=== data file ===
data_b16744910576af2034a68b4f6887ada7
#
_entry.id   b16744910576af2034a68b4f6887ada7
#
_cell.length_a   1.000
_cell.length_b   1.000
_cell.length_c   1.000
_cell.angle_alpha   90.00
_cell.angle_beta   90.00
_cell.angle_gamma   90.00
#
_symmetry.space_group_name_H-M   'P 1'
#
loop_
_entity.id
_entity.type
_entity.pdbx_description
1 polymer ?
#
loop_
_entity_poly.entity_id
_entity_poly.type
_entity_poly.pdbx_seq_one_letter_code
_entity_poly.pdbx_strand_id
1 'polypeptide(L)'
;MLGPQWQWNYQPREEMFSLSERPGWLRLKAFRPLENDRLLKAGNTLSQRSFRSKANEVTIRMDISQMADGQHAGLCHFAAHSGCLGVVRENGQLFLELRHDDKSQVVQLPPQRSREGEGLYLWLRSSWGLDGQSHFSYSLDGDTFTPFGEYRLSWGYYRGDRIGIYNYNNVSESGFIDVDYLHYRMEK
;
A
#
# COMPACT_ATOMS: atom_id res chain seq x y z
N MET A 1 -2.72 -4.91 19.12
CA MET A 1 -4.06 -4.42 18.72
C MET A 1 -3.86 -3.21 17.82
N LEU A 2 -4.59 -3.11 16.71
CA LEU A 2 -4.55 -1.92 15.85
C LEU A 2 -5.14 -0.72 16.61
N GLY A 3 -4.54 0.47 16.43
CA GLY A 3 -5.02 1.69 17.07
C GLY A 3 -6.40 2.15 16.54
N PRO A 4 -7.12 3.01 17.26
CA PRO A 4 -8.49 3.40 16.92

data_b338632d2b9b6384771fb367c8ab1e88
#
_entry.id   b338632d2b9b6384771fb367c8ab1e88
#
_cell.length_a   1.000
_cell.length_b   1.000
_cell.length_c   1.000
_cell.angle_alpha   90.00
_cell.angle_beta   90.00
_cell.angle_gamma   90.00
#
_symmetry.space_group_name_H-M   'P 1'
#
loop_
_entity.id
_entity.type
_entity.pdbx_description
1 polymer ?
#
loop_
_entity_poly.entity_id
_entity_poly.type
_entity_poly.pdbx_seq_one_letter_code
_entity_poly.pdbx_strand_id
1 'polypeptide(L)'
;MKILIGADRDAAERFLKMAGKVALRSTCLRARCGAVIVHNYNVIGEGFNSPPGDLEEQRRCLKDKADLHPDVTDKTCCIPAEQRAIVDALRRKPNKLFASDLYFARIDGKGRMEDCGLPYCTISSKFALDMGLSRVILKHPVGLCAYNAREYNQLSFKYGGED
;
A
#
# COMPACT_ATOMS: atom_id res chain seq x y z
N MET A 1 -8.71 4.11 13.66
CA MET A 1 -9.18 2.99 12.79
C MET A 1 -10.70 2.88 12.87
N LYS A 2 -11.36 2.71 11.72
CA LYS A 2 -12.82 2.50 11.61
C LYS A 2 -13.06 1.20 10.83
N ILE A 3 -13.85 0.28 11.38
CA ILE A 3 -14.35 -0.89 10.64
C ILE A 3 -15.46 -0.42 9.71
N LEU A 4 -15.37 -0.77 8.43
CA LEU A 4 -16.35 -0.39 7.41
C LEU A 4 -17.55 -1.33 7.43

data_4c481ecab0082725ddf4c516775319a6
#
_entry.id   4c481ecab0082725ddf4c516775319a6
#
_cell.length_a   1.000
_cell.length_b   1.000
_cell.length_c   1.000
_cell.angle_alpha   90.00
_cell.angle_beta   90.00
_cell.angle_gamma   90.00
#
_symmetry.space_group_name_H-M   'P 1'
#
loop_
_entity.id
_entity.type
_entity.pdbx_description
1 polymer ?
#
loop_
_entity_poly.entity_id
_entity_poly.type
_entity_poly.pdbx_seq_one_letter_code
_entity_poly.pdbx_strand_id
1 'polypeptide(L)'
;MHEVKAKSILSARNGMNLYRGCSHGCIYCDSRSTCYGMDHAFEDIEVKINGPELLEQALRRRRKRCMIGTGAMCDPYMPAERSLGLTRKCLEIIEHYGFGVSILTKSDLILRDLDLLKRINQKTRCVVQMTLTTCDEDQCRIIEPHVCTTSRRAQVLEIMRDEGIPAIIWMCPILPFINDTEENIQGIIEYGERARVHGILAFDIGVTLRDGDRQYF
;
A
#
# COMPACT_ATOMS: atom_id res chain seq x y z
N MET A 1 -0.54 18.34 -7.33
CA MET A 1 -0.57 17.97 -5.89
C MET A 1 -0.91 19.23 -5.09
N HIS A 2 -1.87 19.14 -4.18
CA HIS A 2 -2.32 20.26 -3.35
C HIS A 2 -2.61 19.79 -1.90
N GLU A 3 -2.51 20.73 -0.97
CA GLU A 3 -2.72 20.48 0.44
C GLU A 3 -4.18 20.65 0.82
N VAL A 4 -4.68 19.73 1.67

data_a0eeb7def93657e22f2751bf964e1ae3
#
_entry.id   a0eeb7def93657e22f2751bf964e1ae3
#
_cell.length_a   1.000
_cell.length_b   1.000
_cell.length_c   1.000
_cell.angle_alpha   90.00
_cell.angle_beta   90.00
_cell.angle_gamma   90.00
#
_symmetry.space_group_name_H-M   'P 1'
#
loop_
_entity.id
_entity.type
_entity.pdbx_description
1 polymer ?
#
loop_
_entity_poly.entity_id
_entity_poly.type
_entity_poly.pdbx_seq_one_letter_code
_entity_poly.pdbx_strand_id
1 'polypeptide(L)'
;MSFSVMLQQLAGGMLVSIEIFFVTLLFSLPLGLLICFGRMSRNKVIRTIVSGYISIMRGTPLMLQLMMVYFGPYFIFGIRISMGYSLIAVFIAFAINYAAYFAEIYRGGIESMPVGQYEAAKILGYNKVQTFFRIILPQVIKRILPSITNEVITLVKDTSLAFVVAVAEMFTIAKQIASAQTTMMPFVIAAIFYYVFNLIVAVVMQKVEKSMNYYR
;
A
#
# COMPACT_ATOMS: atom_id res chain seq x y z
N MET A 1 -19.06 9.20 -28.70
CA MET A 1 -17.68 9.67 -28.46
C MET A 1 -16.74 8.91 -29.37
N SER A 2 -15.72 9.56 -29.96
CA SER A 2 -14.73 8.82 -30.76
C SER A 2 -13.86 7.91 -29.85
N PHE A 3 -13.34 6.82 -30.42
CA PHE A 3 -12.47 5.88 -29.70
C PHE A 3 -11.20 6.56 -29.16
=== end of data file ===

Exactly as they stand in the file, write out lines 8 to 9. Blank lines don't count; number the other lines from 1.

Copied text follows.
_cell.angle_alpha   90.00
_cell.angle_beta   90.00